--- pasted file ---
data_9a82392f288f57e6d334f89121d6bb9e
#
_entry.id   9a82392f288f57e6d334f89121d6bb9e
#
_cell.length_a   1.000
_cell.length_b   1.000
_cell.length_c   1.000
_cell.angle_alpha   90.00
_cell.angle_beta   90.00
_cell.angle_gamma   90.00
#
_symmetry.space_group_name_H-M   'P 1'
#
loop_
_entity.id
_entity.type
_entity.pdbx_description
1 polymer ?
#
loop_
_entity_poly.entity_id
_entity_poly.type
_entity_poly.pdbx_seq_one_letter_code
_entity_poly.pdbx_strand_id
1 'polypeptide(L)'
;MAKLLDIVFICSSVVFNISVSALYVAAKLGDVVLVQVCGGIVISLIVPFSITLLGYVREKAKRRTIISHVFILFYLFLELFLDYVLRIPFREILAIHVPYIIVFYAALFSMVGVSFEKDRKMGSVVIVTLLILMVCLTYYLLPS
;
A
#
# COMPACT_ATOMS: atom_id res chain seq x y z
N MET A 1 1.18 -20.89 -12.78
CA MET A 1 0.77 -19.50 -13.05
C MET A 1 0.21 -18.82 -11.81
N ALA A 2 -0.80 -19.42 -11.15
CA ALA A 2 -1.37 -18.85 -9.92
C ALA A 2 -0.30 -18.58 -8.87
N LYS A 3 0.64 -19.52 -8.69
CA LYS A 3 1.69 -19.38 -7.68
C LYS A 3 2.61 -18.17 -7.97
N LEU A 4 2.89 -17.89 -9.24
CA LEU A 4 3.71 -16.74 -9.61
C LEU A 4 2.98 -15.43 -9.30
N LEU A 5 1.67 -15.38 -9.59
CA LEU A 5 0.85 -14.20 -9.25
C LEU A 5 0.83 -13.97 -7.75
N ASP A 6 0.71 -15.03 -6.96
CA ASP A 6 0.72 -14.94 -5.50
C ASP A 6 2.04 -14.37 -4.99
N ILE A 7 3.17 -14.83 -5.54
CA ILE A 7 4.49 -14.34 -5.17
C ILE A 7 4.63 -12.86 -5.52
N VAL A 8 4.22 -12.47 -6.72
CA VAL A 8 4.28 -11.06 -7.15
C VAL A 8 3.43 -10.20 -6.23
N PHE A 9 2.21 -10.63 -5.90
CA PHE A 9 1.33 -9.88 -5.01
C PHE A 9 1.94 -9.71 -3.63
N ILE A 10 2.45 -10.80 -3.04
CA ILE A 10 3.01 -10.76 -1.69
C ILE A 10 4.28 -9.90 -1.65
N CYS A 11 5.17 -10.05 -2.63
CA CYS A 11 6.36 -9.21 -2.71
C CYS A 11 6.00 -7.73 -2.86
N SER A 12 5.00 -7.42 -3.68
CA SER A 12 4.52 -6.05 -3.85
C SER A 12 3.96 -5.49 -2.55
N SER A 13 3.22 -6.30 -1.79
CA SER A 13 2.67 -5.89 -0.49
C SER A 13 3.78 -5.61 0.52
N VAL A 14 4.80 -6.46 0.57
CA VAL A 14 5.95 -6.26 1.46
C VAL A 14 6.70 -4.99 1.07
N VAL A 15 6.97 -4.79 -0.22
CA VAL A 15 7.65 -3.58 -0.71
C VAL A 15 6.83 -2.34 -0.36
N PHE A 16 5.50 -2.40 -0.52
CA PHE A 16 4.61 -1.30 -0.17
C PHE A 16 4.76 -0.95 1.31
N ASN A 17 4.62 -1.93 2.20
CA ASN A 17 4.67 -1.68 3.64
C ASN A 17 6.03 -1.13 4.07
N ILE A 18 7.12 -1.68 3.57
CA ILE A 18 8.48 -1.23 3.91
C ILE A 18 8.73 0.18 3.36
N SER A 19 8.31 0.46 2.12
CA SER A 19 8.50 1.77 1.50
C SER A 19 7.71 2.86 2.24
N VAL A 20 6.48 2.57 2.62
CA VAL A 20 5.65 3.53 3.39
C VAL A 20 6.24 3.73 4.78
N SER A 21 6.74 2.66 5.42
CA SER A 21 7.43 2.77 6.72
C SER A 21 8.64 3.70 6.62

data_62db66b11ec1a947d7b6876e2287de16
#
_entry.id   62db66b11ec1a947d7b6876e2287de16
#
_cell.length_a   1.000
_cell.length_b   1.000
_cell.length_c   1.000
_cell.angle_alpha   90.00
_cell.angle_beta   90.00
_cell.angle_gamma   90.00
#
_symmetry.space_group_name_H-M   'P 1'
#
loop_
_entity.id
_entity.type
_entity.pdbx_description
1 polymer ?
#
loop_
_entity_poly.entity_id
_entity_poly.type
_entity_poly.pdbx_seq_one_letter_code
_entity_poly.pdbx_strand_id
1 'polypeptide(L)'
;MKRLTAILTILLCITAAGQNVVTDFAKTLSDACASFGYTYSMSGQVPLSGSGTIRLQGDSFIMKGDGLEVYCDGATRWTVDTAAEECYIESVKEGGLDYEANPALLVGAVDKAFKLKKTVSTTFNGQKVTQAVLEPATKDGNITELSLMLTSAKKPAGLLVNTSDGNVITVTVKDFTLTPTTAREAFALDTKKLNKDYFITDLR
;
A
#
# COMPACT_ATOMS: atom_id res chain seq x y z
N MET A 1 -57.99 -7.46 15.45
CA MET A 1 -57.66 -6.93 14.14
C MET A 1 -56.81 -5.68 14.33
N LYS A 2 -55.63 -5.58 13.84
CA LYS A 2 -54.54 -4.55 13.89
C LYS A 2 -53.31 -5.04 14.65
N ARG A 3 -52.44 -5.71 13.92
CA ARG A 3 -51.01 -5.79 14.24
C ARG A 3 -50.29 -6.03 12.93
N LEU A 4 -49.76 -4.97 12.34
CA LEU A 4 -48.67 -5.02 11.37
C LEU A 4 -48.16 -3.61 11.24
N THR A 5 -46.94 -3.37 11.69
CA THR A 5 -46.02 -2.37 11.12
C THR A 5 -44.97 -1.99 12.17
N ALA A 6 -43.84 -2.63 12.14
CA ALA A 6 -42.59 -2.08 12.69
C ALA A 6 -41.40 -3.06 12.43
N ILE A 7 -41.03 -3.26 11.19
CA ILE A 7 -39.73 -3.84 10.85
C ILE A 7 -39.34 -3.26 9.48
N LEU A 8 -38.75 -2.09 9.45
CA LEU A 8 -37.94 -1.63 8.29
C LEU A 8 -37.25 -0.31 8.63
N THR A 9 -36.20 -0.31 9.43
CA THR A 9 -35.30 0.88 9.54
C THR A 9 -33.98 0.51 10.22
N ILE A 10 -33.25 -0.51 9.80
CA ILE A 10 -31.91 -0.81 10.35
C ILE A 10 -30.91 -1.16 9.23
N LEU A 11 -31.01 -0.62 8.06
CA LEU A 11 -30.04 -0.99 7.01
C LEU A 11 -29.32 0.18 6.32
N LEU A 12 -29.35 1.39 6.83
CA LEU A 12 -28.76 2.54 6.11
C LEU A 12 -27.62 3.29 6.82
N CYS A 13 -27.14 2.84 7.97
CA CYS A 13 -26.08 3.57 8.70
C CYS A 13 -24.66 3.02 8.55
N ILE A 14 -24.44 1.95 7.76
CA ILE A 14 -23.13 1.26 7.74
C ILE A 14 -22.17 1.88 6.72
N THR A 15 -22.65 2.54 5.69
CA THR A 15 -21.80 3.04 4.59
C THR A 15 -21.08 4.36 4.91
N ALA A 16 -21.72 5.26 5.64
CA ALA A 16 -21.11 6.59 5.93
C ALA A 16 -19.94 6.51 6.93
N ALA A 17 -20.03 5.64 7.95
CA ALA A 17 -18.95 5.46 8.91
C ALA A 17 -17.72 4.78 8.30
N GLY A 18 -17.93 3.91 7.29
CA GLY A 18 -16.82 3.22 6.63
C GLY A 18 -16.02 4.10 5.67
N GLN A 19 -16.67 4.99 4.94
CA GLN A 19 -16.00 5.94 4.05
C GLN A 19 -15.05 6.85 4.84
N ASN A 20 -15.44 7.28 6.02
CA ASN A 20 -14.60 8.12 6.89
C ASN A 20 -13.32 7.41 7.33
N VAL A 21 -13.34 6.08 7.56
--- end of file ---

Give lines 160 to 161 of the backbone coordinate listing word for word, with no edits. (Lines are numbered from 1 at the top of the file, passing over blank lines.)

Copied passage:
N CYS A 13 -27.14 2.84 7.97
CA CYS A 13 -26.08 3.57 8.70